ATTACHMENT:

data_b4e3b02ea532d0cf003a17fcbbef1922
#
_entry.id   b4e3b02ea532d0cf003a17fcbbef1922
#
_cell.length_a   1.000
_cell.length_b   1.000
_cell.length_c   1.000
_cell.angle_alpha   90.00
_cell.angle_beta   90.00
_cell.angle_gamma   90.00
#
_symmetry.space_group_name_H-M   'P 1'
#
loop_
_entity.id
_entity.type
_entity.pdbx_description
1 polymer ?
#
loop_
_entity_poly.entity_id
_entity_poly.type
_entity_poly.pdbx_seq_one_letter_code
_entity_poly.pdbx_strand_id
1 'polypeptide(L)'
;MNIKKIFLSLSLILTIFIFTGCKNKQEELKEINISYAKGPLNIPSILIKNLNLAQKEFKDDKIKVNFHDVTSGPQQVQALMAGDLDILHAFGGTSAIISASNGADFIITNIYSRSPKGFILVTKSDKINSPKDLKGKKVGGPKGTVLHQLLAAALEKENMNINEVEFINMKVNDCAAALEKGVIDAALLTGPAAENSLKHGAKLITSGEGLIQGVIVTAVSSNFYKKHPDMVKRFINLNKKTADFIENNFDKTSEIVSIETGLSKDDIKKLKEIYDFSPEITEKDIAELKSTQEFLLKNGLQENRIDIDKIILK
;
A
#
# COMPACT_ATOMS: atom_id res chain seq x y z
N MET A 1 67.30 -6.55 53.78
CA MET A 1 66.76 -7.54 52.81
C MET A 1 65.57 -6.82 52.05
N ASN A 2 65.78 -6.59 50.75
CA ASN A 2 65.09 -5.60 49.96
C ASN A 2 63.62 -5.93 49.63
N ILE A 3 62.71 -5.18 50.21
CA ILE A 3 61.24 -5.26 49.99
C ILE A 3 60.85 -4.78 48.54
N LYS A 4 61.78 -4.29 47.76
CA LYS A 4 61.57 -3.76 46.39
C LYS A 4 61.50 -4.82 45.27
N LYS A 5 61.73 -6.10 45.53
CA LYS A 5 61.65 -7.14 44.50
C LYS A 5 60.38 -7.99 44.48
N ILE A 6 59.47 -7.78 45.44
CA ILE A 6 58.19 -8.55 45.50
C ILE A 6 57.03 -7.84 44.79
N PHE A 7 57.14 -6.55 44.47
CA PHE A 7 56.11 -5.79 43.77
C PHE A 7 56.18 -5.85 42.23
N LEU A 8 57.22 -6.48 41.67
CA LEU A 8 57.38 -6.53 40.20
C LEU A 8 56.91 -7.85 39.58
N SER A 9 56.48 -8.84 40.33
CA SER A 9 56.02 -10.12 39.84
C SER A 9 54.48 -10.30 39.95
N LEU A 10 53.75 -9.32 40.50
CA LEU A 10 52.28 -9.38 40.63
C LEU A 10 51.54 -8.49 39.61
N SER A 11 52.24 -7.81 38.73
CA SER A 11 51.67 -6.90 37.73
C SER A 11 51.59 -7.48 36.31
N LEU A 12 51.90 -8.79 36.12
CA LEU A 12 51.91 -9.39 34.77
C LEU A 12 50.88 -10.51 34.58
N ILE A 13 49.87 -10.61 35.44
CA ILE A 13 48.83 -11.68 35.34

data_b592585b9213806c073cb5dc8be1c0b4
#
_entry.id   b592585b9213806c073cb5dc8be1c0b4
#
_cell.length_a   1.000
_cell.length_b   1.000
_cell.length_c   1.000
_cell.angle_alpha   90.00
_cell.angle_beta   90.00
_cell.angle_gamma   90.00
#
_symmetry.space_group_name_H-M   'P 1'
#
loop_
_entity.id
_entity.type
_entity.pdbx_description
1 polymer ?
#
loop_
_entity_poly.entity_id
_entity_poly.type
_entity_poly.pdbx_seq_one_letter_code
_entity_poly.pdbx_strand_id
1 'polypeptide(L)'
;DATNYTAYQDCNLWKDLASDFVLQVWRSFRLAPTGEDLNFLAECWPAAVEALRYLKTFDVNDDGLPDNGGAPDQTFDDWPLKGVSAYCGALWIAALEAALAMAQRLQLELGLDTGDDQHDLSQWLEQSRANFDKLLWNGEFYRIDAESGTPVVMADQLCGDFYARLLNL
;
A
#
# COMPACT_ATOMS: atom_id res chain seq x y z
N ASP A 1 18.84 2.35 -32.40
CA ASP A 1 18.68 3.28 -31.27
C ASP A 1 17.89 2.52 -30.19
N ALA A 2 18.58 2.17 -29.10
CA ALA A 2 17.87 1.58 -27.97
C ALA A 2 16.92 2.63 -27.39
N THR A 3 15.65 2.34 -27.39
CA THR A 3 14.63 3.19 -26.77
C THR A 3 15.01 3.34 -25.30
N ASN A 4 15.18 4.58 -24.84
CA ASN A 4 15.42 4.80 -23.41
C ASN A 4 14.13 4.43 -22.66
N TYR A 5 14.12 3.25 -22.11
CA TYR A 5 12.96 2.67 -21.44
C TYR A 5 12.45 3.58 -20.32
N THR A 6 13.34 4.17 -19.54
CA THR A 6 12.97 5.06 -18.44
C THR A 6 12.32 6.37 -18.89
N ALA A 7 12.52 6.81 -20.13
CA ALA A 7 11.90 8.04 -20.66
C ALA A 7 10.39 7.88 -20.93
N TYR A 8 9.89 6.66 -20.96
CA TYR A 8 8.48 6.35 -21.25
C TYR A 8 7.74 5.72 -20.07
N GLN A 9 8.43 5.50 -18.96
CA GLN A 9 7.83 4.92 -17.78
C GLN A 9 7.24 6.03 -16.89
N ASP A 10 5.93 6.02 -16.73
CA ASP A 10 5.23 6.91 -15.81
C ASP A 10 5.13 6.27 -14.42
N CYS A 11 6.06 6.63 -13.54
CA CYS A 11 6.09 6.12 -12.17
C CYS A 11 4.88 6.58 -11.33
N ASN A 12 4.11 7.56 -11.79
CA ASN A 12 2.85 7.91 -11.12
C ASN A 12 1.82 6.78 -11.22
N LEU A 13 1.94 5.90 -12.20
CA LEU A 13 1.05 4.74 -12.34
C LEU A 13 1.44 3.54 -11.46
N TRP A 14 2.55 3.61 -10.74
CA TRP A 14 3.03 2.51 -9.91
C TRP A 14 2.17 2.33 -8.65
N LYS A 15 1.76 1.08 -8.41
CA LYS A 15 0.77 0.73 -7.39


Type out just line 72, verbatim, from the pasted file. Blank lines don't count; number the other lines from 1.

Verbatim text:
#